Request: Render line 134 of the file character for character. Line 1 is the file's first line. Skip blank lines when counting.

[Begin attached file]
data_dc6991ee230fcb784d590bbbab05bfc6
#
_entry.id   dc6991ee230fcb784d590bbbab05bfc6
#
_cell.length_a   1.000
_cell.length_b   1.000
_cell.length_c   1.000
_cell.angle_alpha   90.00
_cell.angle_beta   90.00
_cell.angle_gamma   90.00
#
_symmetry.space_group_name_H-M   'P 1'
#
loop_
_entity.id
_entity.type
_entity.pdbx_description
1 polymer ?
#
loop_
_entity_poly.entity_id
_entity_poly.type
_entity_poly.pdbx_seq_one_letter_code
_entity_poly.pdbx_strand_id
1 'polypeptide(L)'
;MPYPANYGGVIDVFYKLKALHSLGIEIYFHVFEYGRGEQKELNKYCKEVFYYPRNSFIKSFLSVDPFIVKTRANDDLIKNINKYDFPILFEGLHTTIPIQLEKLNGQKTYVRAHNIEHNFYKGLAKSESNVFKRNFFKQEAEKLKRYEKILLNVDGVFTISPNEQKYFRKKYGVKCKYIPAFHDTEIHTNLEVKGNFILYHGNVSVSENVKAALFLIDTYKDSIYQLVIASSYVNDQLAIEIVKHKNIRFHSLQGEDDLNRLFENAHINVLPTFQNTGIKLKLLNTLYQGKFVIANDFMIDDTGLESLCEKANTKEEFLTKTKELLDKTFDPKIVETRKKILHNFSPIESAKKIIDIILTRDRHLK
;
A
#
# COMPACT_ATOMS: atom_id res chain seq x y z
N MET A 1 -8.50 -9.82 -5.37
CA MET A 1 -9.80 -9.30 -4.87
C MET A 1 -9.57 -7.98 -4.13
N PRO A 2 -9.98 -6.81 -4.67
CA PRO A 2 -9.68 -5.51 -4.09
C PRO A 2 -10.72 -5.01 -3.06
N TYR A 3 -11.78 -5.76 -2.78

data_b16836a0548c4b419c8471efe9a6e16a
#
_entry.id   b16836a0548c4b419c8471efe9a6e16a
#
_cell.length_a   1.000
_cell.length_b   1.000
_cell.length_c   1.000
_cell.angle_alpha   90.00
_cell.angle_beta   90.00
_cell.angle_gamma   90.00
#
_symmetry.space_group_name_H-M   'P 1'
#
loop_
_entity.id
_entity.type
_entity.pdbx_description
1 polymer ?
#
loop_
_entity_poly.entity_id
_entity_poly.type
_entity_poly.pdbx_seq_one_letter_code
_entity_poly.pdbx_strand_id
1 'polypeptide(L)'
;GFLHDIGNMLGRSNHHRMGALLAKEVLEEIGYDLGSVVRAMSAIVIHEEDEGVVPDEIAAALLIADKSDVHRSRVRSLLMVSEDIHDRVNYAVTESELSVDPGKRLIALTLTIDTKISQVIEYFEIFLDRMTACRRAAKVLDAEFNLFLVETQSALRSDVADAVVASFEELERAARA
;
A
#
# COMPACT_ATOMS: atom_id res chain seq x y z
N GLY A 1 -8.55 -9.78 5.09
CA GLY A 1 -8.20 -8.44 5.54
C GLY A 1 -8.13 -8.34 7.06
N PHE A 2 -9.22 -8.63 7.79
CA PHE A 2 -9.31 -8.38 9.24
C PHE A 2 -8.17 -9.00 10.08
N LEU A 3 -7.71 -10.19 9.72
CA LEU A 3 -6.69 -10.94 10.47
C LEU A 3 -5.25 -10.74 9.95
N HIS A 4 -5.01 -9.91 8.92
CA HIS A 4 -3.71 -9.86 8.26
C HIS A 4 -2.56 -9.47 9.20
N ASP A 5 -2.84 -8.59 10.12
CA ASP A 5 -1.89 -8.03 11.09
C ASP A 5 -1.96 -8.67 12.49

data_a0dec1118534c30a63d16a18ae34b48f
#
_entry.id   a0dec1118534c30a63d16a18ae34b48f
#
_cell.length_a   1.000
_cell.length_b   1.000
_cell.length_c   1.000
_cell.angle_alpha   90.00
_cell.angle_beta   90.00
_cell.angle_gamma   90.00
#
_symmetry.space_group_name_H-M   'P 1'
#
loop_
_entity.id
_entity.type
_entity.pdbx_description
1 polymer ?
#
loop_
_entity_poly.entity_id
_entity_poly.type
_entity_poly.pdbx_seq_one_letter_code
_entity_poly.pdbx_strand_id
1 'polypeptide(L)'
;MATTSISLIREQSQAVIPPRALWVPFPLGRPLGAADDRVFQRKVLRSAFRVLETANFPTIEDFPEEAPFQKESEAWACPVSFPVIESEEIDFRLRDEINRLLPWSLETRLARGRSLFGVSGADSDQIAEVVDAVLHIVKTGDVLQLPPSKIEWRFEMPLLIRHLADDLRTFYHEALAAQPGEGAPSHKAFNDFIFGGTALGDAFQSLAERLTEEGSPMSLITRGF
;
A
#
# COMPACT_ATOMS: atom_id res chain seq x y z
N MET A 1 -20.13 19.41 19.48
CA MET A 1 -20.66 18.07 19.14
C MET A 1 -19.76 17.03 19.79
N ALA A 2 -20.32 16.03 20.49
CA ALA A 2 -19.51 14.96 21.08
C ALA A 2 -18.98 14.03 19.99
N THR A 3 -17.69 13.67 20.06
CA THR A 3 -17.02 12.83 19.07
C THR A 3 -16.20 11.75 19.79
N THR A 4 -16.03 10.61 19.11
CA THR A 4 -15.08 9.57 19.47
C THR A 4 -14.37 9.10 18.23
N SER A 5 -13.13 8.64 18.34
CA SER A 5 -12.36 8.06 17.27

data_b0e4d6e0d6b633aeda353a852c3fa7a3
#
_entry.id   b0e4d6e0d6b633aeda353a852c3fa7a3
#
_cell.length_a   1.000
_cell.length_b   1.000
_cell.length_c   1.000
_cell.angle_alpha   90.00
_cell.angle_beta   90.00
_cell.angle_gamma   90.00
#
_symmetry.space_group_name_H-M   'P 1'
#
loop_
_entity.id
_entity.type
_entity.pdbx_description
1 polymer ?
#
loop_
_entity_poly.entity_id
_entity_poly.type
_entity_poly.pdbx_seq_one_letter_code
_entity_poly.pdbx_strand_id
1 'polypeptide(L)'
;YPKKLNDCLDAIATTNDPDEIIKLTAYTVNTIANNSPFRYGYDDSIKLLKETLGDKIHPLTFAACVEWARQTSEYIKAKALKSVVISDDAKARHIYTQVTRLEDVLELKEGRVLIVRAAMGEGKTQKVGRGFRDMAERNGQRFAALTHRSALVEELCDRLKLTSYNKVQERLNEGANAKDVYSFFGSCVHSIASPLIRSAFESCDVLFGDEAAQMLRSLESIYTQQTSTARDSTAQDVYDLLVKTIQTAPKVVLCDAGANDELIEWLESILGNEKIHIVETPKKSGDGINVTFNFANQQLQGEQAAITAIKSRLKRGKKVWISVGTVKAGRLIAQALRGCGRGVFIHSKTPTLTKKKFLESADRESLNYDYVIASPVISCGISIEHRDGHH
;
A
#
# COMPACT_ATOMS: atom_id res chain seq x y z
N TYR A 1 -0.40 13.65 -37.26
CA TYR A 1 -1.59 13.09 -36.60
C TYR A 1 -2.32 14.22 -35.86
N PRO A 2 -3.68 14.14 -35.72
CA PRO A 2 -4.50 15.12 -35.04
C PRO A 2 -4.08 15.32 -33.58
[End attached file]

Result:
_cell.angle_alpha   90.00